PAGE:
Moving Wildlife Under US Highway 93 in Montana’s Bitterroot Valley through Wildlife Crossing StructuresVolume 18, No. 1-4, 2012 • Montana Chapter of the Wildlife Society (TWS) - Presentation Abstract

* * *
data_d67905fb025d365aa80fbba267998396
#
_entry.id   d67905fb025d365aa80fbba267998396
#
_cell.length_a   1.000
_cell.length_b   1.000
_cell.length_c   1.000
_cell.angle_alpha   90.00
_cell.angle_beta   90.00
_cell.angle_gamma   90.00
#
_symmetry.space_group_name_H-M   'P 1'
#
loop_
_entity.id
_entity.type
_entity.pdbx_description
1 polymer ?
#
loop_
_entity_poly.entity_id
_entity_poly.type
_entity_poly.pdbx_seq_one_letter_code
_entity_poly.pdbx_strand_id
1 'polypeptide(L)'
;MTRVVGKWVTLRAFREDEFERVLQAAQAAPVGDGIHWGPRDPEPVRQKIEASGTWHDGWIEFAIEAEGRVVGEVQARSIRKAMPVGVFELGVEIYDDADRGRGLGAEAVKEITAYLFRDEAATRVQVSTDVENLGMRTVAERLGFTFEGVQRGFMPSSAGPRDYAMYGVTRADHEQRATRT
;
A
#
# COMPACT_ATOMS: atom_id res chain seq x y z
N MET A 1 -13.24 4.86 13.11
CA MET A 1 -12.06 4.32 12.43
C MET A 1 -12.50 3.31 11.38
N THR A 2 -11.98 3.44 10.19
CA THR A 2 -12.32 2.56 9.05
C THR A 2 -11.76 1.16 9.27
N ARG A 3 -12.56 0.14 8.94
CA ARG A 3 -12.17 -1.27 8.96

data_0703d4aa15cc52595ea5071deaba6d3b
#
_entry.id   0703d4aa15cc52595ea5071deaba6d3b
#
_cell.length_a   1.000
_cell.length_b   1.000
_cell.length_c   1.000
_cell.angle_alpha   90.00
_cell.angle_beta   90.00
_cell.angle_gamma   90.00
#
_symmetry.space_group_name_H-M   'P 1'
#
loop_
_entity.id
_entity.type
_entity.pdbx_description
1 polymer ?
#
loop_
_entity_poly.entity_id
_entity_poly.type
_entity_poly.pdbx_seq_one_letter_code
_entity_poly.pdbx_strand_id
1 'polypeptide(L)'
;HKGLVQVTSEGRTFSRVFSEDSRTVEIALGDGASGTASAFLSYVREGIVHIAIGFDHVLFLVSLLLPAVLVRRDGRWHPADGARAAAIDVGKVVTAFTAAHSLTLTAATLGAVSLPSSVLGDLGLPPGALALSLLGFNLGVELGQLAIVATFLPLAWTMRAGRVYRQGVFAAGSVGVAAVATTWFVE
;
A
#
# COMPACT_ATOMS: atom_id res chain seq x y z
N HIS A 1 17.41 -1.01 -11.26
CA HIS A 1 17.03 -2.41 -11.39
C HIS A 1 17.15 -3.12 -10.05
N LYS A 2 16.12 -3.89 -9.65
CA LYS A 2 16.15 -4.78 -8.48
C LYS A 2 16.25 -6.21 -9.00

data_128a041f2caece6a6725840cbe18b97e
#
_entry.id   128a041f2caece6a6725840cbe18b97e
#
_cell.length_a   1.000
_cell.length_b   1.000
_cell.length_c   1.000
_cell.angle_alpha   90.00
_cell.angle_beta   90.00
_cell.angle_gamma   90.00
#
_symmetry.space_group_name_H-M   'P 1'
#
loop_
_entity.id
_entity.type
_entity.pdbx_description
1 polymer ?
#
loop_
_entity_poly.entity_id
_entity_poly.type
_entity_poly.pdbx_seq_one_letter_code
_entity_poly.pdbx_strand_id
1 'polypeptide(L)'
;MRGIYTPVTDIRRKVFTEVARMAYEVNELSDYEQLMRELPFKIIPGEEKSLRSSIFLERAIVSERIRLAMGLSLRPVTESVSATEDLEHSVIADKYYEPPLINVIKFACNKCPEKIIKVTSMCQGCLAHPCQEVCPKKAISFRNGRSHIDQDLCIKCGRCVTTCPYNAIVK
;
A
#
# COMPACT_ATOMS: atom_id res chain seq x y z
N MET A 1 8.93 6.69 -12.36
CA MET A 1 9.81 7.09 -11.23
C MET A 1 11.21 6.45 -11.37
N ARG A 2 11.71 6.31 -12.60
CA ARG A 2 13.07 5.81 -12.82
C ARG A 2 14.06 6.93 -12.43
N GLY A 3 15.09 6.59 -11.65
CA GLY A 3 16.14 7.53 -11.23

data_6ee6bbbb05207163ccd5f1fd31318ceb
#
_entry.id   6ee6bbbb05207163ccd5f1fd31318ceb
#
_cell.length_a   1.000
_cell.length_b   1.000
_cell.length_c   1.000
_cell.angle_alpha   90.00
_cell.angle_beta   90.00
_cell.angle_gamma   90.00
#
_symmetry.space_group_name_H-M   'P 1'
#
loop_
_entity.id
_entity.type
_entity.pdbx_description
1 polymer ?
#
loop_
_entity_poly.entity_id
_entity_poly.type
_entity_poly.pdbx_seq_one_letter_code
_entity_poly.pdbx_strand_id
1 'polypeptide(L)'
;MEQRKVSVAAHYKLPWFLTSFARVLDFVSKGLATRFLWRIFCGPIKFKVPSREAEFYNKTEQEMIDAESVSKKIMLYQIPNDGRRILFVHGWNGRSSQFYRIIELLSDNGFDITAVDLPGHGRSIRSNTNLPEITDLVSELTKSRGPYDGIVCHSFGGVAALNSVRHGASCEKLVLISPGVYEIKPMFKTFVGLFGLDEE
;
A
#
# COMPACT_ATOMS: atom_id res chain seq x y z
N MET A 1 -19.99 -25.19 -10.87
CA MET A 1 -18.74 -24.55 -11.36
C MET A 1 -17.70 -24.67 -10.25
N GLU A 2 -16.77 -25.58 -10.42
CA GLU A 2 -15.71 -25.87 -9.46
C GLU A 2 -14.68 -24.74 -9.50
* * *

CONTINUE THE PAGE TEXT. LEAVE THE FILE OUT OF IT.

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The impediment that the Bitterroot Valley’s roads and vehicle traffic pose for wildlife movement can be partially mitigated with wildlife crossing structures. This study evaluates 18 wildlife crossing structures installed by Montana Department of Transportation along US Highway 93, south of Missoula. Through the use of camera traps, this ongoing study evaluates the efficacy of these crossing in allowing wildlife to move safely under the road, and in reducing wildlife-vehicle collisions between the communities of Lolo and Hamilton. Photographic data on white-tailed deer use were analyzed for success rate and rate of repellence. Use of structures by other species of wildlife was also analyzed. In three years of post-construction monitoring, success rates ranged from zero to two white tailed-deer passes per day. Carnivores were photographed using crossings and moving over the highway at grade. At this time, bridge structures have a higher success at passing white-tail deer that approach them than culverts, except for a large (6 m wide and high) steel culvert, which worked as well as bridges. Fencing to crossings is important: bridges without wildlife fencing had success rates well under 0.2 deer passes per day. At this time overall trends appear to suggest that: wildlife fencing, more vegetation at the ends of structures, and wider structures result in higher success rates for white-tailed deer. When the study is completed in 2015 we will have a better understanding of the structure and landscape variables important to facilitate wildlife use of wildlife crossing structures.